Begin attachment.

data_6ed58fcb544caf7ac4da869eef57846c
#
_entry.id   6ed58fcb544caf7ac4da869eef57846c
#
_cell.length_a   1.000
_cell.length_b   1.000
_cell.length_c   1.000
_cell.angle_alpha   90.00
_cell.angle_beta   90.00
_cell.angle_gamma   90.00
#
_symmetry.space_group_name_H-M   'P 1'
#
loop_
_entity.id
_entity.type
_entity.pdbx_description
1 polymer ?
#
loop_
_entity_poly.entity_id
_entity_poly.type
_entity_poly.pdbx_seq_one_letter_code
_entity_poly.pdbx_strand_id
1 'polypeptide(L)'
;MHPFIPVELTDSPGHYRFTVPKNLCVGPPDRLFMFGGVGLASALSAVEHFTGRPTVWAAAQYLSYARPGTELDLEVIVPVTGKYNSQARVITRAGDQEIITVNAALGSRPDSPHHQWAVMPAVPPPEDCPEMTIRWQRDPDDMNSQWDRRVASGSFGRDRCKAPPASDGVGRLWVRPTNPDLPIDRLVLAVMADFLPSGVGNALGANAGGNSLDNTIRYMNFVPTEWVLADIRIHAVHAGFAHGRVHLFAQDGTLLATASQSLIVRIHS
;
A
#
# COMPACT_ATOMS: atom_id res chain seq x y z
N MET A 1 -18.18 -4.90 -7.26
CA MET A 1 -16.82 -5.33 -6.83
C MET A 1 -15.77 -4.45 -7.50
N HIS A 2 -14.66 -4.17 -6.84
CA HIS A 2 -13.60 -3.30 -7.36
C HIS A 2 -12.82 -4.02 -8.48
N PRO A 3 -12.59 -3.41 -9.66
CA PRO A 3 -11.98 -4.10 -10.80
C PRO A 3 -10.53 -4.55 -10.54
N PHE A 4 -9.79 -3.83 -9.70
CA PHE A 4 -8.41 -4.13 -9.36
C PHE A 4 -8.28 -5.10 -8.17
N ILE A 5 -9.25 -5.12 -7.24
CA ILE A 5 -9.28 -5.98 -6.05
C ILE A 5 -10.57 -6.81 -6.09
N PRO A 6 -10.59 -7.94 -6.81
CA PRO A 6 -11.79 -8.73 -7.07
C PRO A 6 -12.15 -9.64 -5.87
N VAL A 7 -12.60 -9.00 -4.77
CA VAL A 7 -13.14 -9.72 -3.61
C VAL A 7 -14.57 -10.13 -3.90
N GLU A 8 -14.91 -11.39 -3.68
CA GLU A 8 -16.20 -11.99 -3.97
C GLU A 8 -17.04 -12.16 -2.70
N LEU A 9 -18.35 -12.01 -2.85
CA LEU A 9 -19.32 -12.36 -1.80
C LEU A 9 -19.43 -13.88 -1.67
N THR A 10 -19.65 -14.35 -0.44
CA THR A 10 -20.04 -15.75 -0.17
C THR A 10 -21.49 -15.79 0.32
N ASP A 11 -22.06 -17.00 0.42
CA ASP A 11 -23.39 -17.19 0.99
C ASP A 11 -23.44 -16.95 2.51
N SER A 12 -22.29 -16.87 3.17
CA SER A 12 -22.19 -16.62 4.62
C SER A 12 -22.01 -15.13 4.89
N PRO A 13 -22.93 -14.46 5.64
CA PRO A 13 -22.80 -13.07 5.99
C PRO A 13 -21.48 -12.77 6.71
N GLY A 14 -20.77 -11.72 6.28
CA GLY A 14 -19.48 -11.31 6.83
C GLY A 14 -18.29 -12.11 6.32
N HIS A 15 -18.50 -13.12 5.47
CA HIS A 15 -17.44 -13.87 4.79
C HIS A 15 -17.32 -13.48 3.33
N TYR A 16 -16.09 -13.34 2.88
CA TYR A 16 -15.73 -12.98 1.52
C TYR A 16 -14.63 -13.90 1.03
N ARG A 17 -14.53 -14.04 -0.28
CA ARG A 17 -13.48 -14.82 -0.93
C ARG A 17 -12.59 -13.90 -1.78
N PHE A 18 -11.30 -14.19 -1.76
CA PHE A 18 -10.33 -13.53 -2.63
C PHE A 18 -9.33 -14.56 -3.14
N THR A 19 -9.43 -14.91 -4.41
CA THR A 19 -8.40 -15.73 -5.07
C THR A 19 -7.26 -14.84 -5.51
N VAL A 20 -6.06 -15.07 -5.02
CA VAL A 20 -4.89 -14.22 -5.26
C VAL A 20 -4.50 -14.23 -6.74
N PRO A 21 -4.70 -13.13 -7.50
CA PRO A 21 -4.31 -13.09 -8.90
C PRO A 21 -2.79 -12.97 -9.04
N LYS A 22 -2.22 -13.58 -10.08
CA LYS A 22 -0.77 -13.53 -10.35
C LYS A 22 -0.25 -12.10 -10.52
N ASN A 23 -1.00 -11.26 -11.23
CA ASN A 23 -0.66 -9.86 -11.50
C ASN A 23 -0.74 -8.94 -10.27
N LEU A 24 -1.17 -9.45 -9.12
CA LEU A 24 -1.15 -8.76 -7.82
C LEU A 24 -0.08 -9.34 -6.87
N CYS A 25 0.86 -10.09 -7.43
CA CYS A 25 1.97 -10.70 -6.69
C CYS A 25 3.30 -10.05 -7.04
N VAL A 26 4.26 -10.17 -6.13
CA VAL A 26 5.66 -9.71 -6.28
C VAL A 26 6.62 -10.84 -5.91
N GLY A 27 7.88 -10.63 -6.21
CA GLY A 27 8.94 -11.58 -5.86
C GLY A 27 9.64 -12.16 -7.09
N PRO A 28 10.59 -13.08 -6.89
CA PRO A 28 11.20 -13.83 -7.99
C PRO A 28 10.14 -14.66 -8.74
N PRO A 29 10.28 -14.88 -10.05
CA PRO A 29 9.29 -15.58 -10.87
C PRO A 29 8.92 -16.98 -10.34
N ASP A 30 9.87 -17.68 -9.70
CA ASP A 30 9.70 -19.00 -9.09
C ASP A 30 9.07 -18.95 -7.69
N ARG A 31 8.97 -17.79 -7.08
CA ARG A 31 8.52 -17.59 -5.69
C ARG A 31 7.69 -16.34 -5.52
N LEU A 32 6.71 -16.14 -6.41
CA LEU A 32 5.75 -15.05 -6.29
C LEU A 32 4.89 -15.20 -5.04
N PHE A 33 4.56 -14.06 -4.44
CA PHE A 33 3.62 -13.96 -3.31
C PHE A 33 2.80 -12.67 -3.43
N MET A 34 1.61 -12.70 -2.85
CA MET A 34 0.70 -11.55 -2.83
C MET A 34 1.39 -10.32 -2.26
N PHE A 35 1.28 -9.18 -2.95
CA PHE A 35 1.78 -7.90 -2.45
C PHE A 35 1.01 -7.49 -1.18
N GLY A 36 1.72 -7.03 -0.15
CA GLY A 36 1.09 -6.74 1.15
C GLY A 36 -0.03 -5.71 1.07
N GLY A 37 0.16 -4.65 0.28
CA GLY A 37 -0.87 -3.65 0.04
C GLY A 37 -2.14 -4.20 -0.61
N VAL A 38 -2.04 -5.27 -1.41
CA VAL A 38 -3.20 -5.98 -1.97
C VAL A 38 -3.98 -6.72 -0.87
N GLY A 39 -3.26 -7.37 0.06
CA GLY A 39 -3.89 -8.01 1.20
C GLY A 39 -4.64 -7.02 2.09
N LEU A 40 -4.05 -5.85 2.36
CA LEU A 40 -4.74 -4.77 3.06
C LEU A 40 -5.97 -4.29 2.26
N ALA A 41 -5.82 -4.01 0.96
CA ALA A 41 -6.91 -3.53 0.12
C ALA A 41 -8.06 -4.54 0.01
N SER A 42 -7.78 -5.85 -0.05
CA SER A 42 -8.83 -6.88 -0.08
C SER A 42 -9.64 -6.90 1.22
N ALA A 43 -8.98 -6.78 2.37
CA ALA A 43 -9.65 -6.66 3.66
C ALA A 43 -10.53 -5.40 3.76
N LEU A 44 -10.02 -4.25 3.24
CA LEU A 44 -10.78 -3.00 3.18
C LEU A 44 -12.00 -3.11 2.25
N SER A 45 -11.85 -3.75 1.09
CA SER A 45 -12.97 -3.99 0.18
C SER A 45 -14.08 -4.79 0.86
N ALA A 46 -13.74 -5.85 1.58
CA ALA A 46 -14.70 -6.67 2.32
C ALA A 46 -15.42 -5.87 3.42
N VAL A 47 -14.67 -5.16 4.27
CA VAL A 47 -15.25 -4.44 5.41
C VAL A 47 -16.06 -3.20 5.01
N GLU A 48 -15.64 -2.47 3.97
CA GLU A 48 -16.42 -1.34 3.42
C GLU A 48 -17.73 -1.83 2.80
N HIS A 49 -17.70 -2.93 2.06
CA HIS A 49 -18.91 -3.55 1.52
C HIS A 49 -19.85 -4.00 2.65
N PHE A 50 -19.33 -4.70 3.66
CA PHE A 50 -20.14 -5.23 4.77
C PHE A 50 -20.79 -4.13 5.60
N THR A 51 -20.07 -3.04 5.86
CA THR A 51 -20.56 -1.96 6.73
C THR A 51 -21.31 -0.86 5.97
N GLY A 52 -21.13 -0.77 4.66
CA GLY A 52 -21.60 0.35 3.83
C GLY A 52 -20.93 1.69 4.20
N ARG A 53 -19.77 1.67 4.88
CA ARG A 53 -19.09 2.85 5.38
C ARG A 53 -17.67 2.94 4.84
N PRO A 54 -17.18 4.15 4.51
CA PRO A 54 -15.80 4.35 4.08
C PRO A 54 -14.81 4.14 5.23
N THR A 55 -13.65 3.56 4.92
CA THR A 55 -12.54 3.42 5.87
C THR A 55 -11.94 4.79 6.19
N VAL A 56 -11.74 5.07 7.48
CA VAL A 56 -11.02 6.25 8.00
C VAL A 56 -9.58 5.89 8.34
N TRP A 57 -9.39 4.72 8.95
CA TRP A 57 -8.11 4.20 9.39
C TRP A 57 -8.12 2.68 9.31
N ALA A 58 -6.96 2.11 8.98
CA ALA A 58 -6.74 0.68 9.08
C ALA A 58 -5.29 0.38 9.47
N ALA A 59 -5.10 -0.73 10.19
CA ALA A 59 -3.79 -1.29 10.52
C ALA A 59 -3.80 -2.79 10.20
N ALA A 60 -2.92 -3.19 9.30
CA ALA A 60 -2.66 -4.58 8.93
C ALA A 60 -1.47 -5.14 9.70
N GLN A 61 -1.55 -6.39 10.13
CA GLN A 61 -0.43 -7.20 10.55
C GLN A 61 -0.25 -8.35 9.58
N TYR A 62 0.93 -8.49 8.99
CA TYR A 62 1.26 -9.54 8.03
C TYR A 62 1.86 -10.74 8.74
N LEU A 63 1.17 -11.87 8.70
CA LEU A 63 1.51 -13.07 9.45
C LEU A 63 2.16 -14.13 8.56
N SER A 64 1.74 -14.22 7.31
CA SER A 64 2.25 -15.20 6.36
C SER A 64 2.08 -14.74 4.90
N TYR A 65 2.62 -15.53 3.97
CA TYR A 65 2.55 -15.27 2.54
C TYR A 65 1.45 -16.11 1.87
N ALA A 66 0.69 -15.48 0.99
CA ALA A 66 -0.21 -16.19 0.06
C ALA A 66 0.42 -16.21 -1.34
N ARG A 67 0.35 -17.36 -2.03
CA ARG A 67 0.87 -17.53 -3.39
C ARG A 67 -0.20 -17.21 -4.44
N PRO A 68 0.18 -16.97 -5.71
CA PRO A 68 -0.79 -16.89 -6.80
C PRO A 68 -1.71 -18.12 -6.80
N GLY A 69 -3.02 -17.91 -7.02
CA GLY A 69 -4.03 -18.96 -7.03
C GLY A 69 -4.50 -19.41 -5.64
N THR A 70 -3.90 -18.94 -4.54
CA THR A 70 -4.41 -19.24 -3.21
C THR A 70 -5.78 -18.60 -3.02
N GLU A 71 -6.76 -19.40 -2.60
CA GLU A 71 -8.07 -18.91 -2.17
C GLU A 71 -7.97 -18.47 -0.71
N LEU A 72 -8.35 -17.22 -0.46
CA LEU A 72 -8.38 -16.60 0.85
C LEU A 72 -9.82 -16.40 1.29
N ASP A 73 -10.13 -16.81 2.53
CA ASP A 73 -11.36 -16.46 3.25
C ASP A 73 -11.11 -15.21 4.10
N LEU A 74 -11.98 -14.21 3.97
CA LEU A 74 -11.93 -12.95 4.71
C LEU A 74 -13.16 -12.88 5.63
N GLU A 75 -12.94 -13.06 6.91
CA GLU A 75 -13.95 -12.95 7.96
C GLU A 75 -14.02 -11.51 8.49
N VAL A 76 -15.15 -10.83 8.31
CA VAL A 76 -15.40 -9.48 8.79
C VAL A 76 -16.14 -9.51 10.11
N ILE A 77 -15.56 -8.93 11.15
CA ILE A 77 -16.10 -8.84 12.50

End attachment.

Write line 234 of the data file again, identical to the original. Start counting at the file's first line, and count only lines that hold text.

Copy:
C PRO A 68 -1.71 -18.12 -6.80